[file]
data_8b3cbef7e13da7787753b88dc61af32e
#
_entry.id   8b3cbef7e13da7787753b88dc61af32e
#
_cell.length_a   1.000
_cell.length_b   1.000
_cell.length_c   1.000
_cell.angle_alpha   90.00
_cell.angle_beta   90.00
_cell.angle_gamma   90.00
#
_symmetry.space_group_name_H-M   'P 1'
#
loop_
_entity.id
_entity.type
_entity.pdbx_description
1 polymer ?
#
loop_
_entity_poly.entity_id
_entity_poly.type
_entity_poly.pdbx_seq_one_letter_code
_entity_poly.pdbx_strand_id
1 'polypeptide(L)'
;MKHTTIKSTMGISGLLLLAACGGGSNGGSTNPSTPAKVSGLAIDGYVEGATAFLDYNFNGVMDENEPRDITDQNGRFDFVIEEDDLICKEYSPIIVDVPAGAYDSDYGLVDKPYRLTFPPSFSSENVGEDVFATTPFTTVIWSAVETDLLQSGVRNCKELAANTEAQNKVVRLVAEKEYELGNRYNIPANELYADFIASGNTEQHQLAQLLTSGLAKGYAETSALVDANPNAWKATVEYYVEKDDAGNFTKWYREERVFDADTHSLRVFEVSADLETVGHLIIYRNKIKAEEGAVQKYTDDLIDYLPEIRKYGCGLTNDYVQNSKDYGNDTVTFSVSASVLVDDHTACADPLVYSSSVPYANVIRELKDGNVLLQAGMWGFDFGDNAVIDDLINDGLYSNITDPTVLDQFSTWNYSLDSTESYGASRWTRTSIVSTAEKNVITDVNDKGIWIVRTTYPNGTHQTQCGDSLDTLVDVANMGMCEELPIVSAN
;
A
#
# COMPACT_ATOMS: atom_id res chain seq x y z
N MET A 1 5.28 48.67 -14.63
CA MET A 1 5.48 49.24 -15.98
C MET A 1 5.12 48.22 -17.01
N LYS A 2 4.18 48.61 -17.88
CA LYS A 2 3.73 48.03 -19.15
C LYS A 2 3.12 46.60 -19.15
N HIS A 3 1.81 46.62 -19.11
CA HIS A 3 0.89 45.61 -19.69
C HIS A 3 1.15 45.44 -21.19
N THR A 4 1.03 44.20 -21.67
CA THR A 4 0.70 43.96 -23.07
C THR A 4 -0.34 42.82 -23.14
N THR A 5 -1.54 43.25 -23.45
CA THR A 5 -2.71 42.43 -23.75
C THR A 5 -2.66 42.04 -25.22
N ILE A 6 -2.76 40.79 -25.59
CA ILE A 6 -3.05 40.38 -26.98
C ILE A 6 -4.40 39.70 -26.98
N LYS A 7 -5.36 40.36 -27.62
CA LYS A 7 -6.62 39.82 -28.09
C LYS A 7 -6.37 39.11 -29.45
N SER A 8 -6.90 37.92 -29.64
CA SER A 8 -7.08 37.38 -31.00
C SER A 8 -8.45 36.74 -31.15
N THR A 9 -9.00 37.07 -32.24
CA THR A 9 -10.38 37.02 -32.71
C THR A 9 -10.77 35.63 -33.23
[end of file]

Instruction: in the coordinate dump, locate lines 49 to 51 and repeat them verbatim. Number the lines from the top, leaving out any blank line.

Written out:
N LYS A 7 -5.36 40.36 -27.62
CA LYS A 7 -6.62 39.82 -28.09
C LYS A 7 -6.37 39.11 -29.45